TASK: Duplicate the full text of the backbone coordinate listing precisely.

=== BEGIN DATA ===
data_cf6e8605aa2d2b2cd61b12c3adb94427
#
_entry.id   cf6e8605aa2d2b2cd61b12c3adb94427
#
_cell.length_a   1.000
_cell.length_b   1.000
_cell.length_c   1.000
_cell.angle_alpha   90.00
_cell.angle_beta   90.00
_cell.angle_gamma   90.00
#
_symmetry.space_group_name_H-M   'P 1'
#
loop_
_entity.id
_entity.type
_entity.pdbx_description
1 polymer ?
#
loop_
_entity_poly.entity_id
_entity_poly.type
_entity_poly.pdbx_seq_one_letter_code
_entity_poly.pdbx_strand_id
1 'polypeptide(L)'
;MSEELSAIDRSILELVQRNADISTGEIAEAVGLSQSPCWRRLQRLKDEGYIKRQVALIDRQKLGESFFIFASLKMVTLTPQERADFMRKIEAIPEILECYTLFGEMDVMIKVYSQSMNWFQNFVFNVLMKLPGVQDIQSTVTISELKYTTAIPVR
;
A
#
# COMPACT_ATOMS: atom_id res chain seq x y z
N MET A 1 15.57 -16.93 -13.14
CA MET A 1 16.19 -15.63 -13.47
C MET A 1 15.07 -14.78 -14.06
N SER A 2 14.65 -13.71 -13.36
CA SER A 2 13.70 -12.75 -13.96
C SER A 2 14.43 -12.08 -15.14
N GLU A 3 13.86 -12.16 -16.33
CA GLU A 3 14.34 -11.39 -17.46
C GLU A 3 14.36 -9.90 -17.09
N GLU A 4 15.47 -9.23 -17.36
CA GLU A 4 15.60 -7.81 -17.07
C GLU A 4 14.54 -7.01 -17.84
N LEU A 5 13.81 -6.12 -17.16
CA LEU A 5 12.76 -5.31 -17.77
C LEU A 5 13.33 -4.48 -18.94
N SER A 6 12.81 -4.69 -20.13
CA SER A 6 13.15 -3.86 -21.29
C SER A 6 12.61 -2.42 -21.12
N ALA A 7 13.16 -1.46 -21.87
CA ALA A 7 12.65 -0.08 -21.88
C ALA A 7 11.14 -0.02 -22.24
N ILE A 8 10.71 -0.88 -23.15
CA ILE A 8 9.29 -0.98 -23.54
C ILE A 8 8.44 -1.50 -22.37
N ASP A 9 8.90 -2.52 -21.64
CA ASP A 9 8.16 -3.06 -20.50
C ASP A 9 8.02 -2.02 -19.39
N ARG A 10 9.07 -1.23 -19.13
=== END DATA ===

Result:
data_cf6e8605aa2d2b2cd61b12c3adb94427
#
_entry.id   cf6e8605aa2d2b2cd61b12c3adb94427
#
_cell.length_a   1.000
_cell.length_b   1.000
_cell.length_c   1.000
_cell.angle_alpha   90.00
_cell.angle_beta   90.00
_cell.angle_gamma   90.00
#
_symmetry.space_group_name_H-M   'P 1'
#
loop_
_entity.id
_entity.type
_entity.pdbx_description
1 polymer ?
#
loop_
_entity_poly.entity_id
_entity_poly.type
_entity_poly.pdbx_seq_one_letter_code
_entity_poly.pdbx_strand_id
1 'polypeptide(L)'
;MSEELSAIDRSILELVQRNADISTGEIAEAVGLSQSPCWRRLQRLKDEGYIKRQVALIDRQKLGESFFIFASLKMVTLTPQERADFMRKIEAIPEILECYTLFGEMDVMIKVYSQSMNWFQNFVFNVLMKLPGVQDIQSTVTISELKYTTAIPVR
;
A
#
# COMPACT_ATOMS: atom_id res chain seq x y z
N MET A 1 15.57 -16.93 -13.14
CA MET A 1 16.19 -15.63 -13.47
C MET A 1 15.07 -14.78 -14.06
N SER A 2 14.65 -13.71 -13.36
CA SER A 2 13.70 -12.75 -13.96
C SER A 2 14.43 -12.08 -15.14
N GLU A 3 13.86 -12.16 -16.33
CA GLU A 3 14.34 -11.39 -17.46
C GLU A 3 14.36 -9.90 -17.09
N GLU A 4 15.47 -9.23 -17.36
CA GLU A 4 15.60 -7.81 -17.07
C GLU A 4 14.54 -7.01 -17.84
N LEU A 5 13.81 -6.12 -17.16
CA LEU A 5 12.76 -5.31 -17.77
C LEU A 5 13.33 -4.48 -18.94
N SER A 6 12.81 -4.69 -20.13
CA SER A 6 13.15 -3.86 -21.29
C SER A 6 12.61 -2.42 -21.12
N ALA A 7 13.16 -1.46 -21.87
CA ALA A 7 12.65 -0.08 -21.88
C ALA A 7 11.14 -0.02 -22.24
N ILE A 8 10.71 -0.88 -23.15
CA ILE A 8 9.29 -0.98 -23.54
C ILE A 8 8.44 -1.50 -22.37
N ASP A 9 8.90 -2.52 -21.64
CA ASP A 9 8.16 -3.06 -20.50
C ASP A 9 8.02 -2.02 -19.39
N ARG A 10 9.07 -1.23 -19.13